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Goals and Outcomes of the Russian and Mexican Revolutions

The author is an online writer with lots of historical knowledge.

Pancho Villa (in the Presidential chair) chats with Emiliano Zapata at Mexico City. Tómas Urbina is seated at far left, Otilio Montaño (with his head bandaged) is seated to the far right

Pancho Villa (in the Presidential chair) chats with Emiliano Zapata at Mexico City. Tómas Urbina is seated at far left, Otilio Montaño (with his head bandaged) is seated to the far right

Famous painting of Lenin

Famous painting of Lenin

Revolutionary Times

Oppressive regimes. Peasants uprising. The rush of victory. The 20th century was a time of mass upheaval all over the world, where working-class people demanded more from their governments and took up arms to get it. In Russia and Mexico, the story was no different. These respective revolutions had similar goals, to put the power in the hands of the working class, but very different outcomes, one oppressive and one victorious.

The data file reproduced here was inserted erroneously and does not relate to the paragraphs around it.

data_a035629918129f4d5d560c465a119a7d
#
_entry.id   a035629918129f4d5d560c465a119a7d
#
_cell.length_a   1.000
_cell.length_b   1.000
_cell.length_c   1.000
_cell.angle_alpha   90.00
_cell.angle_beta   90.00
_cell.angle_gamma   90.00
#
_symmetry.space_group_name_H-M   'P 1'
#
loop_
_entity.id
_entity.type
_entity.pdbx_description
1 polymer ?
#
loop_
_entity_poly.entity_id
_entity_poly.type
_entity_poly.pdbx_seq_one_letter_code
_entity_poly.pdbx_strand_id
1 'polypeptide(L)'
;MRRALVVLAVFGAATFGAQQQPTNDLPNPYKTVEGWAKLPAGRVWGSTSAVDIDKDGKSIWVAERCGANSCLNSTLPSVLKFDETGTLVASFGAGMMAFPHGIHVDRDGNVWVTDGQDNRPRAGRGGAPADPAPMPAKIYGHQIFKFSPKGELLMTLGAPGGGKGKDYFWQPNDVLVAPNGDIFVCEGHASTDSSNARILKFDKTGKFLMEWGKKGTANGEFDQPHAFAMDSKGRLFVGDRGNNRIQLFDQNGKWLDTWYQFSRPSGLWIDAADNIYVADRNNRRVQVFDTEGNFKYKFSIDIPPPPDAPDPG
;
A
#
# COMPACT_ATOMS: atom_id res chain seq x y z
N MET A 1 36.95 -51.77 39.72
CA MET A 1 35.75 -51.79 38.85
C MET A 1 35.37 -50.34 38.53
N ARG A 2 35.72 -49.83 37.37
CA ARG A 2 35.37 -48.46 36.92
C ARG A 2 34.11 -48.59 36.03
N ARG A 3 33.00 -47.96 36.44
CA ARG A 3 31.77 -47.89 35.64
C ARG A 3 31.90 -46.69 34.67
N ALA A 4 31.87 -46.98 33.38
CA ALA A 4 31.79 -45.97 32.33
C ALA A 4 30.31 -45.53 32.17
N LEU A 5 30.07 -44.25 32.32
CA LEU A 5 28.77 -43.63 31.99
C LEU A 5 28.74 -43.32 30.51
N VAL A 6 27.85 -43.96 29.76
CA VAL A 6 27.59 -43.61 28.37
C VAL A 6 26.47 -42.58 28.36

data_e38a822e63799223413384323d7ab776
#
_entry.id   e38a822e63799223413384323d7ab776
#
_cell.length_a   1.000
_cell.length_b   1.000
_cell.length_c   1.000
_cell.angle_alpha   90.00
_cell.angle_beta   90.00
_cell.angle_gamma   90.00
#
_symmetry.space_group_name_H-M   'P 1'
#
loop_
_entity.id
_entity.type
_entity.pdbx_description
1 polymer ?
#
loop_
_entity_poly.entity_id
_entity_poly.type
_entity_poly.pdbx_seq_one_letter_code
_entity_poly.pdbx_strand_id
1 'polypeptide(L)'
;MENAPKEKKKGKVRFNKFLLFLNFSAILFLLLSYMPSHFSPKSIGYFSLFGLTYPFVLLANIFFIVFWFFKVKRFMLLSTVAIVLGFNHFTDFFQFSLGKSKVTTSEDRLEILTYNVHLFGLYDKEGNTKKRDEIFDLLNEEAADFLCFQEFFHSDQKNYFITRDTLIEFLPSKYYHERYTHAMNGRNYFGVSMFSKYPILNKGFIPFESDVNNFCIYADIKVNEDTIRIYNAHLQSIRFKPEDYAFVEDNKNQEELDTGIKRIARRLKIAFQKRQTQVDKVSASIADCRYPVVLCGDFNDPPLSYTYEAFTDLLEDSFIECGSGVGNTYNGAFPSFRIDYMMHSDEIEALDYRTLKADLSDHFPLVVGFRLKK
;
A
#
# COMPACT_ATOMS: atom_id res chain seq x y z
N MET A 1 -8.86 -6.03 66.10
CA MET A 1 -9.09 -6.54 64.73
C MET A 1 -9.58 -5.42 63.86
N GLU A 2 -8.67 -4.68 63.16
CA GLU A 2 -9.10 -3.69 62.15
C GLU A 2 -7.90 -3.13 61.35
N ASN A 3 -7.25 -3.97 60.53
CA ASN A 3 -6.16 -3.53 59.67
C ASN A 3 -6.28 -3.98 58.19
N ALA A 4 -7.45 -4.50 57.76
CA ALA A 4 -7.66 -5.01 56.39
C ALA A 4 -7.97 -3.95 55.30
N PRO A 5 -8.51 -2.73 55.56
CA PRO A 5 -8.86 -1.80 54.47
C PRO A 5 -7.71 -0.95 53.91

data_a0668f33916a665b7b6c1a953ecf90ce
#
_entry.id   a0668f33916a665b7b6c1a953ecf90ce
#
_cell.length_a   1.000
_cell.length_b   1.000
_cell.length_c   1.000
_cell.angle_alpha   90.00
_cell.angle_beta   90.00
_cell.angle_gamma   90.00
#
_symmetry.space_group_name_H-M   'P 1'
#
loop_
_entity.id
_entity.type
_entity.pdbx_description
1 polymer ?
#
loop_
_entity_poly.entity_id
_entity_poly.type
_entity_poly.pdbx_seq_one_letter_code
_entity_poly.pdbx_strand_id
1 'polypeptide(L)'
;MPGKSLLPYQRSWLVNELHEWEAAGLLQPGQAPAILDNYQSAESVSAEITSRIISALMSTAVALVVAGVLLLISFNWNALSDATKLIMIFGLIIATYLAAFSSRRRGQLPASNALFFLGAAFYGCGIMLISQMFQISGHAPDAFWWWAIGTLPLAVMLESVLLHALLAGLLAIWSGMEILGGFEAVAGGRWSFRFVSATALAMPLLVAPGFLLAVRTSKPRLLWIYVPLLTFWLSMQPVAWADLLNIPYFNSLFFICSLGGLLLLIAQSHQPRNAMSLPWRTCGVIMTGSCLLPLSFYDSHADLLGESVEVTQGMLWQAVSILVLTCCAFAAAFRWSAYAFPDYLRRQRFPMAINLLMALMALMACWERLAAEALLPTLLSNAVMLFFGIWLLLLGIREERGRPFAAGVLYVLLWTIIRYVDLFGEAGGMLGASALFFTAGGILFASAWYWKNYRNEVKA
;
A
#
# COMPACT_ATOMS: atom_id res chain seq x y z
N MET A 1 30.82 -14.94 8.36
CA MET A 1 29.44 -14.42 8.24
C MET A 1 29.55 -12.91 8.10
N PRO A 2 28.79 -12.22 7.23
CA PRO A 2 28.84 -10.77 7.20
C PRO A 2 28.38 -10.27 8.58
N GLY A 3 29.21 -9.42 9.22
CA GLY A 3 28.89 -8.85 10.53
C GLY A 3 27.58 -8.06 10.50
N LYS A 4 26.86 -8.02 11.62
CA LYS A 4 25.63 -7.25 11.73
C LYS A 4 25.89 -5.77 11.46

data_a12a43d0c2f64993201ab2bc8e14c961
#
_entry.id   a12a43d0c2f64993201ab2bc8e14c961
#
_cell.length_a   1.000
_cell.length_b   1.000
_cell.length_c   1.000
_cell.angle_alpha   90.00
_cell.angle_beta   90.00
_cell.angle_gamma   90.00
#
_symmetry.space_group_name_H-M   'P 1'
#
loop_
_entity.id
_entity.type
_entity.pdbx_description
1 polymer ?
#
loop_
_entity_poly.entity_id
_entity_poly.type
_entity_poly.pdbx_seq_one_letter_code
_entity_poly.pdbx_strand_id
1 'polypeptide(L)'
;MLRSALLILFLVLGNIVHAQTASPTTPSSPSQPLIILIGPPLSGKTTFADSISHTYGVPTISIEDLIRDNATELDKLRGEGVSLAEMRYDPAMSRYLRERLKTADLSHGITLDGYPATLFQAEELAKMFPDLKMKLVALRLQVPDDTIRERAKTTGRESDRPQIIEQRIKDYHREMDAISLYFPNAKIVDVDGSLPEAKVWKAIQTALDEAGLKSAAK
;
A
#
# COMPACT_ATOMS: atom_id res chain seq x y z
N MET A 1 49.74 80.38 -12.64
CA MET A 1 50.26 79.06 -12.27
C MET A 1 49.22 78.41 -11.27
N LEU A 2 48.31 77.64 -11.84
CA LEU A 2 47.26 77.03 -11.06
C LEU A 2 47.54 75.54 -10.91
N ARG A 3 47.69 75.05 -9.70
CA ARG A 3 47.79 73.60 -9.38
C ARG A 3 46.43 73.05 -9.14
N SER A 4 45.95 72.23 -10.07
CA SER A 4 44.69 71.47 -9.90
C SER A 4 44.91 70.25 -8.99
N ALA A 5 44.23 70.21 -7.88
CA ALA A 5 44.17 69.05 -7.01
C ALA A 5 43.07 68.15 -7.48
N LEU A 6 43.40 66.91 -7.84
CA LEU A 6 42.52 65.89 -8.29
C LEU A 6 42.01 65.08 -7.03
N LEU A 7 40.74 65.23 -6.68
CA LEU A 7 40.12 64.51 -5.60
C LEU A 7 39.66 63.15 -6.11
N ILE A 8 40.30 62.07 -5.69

The goals of the Russian Revolution were to take the power out of the hands of the aristocracy, but the outcome was a government just as oppressive as the previous regime. By 1917, Russia had suffered under centuries of oppression. The feudal system forced peasants to work for no pay and even after its abolition, the working class was required to pay heavy taxes and fees to own land that nearly crushed them. The Czars retained control of most of the land in Russia and the peasantry, poor and bitter, yearned for change. The Russian working class desired to overthrow their oppressive government and crush the aristocracy, appealing to Socialist ideals. Finally, Czar Nicolas the II stepped down in order to appease the unrest in Russia, but an entirely different outcome occurred. Once Nicolas was gone, the Russian proletariat knew it was now or never and rose up in a frenzy. Mass mutiny occurred within the military. In the end, Tsar Nicolas and his family abdicated the throne and fled, leaving Russia with no government at all. Initially, a provisional government was formed of revolutionaries, which was meant to be temporary until a constitution could be formed. Then Lenin appeared. Intending to destabilize Russia during WWI, Germany arranged for the exiled Lenin to be sent back to his homeland to start an uprising. Lenin denounced the provisional government and touted communist ideals. The idea of a state with no government, where everyone was equal in every respect, swelled in the hearts of the Russian proletariat who had been oppressed and disrespected for so long. However, Lenin’s main goal was to put Russia under Bolshevik (Marxist political party) control as quickly as possible. Encouraging the proletariat to condemn the provisional government, Lenin rose higher in power. Eventually, the provisional government was unable to handle the strain of WWI and the dissidents at home and the Bolsheviks took control. Initially, citizens were allowed to elect members of the Constituent Assembly, which acted as a kind of parliament with Lenin as the main leader. This type of government was undoubtedly similar to the constitutional monarchy Russia had just toppled. Little did they know things would only get worse. Lenin disbanded the Constituent Assembly, deeming all opposing political parties to be illegal. There was an assassination attempt on Lenin’s life, which he survived, but only to commence the Red Terror, a crackdown on any and all dissent in Russia, which left many casualties in its wake. The Bolsheviks crushed any sign of rebellion and took total control. Although the Russians' goal was to overthrow their oppressive government, the outcome was merely an exchange of power from one pair of hands to another.